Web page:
An interesting “brain” fact

I’m still making my way through the book The Brain That Changes Itself: Stories of Personal Triumph from the Frontiers of Brain Science by Norman Doidge, M.D.

Here’s a portion I read today that I find both hopeful (as an older middle-aged person) and amazing:

We now know that exercise and mental activity in animals generate and sustain more brain cells, and we have many studies confirming that humans who lead mentally active lives have better brain function. The more education we have, the more socially and physically active we are, and the more we participate in mentally stimulating activities, the less likely we are to get Alzheimer’s disease or dementia.

Not all activities are equal in this regard. Those that involve genuine concentration – studying a musical instrument, playing board games, reading, and dancing – are associated with a lower risk for dementia. Dancing, which requires learning new moves, is both physically and mentally challenging and requires much concentration. Less intense activities, such as bowling, babysitting, and golfing, are not associated with a reduced incidence of Alzheimer’s.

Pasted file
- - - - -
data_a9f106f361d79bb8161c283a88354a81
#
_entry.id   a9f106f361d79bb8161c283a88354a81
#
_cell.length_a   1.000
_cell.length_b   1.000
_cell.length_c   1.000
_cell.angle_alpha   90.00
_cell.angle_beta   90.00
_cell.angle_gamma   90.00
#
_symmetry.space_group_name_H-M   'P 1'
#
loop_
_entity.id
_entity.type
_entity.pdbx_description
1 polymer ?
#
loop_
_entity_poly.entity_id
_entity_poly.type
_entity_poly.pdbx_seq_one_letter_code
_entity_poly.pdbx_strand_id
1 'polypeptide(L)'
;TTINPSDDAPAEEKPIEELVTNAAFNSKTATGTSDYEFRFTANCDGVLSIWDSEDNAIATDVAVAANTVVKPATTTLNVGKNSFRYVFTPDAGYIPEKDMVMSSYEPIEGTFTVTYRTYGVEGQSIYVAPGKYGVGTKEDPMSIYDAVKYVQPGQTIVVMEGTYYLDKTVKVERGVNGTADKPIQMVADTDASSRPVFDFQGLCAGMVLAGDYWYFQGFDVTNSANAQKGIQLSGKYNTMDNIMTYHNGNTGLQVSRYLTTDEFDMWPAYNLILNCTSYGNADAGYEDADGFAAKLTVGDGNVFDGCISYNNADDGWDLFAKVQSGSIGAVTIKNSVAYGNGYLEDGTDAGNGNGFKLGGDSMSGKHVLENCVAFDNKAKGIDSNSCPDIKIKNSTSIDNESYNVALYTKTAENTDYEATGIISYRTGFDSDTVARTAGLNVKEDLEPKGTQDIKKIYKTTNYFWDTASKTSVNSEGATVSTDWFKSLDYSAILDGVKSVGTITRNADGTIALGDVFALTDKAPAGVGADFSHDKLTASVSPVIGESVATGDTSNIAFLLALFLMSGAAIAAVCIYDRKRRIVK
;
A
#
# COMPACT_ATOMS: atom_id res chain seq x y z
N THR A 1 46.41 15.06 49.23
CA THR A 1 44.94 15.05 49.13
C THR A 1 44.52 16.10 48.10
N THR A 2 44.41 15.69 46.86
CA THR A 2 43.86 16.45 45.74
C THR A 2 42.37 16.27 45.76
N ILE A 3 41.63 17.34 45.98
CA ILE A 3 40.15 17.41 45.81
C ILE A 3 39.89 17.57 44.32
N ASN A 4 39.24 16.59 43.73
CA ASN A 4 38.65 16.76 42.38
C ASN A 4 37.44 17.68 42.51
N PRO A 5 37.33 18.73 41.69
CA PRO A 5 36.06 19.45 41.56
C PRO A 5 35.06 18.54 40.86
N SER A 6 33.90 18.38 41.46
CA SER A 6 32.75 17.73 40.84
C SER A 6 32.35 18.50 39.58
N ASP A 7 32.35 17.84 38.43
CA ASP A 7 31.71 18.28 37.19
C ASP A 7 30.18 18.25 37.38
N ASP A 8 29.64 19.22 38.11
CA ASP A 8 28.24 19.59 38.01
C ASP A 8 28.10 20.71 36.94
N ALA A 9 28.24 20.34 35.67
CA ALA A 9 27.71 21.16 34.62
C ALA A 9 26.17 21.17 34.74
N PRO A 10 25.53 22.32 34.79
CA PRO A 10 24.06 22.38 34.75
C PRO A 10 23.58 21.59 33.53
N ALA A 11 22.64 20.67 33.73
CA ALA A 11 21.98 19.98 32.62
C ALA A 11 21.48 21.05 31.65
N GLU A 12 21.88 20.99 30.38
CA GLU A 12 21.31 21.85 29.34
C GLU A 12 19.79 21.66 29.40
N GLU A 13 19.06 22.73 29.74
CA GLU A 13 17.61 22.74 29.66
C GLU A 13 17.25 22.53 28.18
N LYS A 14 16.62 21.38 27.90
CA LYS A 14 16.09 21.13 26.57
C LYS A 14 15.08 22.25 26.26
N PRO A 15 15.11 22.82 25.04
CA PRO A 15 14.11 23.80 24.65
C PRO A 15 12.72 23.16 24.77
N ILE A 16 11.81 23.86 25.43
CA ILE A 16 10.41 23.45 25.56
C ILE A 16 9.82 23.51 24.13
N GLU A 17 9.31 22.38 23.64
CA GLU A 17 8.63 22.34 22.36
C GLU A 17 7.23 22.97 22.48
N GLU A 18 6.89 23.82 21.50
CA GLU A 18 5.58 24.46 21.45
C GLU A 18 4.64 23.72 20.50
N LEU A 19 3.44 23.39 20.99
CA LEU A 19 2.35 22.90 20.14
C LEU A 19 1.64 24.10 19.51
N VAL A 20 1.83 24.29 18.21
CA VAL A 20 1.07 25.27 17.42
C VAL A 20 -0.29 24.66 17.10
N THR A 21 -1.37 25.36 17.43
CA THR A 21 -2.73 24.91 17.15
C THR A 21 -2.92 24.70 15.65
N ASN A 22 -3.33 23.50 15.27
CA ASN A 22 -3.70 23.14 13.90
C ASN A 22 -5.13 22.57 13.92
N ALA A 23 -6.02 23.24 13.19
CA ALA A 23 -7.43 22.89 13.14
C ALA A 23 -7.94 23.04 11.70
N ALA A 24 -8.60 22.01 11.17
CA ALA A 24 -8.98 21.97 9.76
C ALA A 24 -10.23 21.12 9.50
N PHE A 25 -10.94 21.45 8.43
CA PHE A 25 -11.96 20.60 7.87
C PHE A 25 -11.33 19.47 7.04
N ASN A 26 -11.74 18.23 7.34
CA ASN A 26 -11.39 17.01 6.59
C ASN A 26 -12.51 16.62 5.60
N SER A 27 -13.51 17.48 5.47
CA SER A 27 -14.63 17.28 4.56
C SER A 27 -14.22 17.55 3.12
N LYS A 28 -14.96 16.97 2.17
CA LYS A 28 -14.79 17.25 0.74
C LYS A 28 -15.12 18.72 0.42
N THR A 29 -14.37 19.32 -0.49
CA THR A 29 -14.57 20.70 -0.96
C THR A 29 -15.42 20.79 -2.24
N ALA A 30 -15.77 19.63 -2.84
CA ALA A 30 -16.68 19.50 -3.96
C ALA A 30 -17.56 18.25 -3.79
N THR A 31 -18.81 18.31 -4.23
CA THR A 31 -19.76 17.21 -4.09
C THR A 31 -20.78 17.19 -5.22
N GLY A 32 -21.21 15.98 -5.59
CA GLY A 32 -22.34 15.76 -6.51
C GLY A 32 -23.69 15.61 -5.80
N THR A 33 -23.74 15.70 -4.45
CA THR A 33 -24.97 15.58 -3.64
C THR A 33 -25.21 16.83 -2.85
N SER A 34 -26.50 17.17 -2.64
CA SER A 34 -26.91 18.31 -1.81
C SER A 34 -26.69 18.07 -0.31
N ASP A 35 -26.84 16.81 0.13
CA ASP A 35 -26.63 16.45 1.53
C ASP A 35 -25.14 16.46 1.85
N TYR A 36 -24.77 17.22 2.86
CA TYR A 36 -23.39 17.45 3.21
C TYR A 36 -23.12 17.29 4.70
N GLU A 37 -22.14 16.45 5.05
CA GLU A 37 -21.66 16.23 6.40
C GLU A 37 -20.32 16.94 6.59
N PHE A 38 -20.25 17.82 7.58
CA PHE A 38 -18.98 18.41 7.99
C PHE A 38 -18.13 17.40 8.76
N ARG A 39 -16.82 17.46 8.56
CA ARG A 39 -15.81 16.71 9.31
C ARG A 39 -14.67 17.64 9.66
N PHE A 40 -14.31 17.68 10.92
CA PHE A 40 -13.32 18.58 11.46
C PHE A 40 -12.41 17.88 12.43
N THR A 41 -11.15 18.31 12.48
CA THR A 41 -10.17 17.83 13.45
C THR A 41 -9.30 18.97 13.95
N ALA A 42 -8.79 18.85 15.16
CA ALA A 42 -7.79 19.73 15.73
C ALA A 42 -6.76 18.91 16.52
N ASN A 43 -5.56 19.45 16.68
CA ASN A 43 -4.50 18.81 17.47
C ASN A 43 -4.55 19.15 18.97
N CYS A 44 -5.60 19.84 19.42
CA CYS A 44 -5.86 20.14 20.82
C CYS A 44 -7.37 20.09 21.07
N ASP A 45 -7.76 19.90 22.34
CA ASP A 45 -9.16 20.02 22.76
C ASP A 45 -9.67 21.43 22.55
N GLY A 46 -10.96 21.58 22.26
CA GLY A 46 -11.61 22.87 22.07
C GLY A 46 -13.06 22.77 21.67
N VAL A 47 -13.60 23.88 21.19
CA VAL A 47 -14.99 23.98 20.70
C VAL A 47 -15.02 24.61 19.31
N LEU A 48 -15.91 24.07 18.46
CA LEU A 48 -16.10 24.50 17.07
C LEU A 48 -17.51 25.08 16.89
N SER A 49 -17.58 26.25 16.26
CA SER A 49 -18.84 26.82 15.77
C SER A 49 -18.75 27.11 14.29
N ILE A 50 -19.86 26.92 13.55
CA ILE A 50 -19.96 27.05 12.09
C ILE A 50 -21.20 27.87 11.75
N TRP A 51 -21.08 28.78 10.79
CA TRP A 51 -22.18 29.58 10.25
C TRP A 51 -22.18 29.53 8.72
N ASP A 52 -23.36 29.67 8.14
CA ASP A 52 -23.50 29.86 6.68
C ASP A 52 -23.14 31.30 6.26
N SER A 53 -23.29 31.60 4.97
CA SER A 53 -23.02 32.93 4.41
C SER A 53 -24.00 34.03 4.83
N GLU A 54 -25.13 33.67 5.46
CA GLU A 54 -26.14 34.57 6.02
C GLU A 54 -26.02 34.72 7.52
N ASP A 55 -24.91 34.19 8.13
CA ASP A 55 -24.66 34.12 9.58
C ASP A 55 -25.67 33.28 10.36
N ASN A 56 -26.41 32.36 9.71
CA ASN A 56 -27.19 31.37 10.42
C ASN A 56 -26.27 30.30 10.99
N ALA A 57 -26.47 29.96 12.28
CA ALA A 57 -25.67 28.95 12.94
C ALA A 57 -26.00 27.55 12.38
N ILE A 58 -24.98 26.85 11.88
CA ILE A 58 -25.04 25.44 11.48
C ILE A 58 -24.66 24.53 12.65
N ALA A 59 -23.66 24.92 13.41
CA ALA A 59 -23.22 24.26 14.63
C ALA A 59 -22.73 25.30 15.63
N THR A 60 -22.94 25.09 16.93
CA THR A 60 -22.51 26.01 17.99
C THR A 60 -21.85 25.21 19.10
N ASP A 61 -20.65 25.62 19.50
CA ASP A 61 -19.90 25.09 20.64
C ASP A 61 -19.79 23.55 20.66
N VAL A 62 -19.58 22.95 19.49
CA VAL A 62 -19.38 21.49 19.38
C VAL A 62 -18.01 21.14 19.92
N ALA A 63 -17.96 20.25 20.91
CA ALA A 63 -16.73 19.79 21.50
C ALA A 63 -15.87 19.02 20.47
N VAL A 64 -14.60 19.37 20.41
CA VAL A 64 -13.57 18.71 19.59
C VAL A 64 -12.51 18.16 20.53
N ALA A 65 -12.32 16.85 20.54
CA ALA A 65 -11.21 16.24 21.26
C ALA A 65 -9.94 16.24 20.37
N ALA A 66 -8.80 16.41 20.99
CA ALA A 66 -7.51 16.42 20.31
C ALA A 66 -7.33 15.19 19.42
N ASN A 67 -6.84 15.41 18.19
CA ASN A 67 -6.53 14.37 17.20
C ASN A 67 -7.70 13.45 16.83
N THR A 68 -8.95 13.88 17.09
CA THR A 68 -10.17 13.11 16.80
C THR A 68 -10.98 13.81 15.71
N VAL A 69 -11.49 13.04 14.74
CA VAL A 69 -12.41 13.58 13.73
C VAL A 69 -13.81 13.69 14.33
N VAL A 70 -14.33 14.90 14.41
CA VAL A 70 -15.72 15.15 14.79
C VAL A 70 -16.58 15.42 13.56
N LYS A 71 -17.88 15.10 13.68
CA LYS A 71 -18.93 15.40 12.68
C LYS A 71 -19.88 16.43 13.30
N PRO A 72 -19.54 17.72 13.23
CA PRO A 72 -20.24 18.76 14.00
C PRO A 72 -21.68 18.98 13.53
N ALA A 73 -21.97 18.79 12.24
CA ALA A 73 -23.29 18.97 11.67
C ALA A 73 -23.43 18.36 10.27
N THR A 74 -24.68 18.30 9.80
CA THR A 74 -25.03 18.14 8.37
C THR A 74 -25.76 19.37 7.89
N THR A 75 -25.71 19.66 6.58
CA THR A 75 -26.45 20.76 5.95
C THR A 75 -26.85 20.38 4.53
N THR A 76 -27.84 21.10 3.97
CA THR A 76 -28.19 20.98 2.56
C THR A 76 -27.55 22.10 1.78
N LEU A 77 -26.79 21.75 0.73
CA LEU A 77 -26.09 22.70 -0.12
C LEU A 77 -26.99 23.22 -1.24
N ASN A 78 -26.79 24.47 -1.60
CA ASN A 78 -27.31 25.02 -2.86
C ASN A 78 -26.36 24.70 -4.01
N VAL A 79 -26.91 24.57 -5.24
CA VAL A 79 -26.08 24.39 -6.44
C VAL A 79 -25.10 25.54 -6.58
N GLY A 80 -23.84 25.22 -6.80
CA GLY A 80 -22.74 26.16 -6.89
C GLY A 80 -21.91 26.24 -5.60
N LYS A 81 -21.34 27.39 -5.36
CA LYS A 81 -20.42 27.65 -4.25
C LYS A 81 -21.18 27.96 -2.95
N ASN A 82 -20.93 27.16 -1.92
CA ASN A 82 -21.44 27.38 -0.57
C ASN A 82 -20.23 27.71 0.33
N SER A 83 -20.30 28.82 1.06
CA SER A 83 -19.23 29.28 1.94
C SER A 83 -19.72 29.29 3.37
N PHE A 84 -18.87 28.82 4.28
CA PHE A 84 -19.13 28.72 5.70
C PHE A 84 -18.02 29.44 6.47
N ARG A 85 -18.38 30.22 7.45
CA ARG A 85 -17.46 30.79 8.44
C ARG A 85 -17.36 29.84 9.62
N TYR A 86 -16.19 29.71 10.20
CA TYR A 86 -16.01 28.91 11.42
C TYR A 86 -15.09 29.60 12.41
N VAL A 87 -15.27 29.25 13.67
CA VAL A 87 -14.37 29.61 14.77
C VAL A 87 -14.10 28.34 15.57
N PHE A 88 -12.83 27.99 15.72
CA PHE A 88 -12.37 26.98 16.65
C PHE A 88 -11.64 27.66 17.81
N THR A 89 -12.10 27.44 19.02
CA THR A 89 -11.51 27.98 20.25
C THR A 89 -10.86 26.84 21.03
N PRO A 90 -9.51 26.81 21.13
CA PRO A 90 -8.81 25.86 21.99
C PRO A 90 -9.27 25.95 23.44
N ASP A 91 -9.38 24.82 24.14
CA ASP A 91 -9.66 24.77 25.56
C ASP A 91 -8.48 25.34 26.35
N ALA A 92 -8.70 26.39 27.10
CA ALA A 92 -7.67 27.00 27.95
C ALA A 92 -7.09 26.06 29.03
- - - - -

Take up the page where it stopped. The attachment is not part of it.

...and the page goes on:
These studies are suggestive but stop short of proving that we can prevent Alzheimer’s disease with brain exercises. These activities are associated with or correlated with less Alzheimer’s, but correlations don’t prove causality. It is possible that people with very early onset but undetectable Alzheimer’s begin slowing down early in life and so stop being active. The most we can say about the relationship between brain exercises and Alzheimer’s at the moment is that it seems very promising. – pages 254, 255

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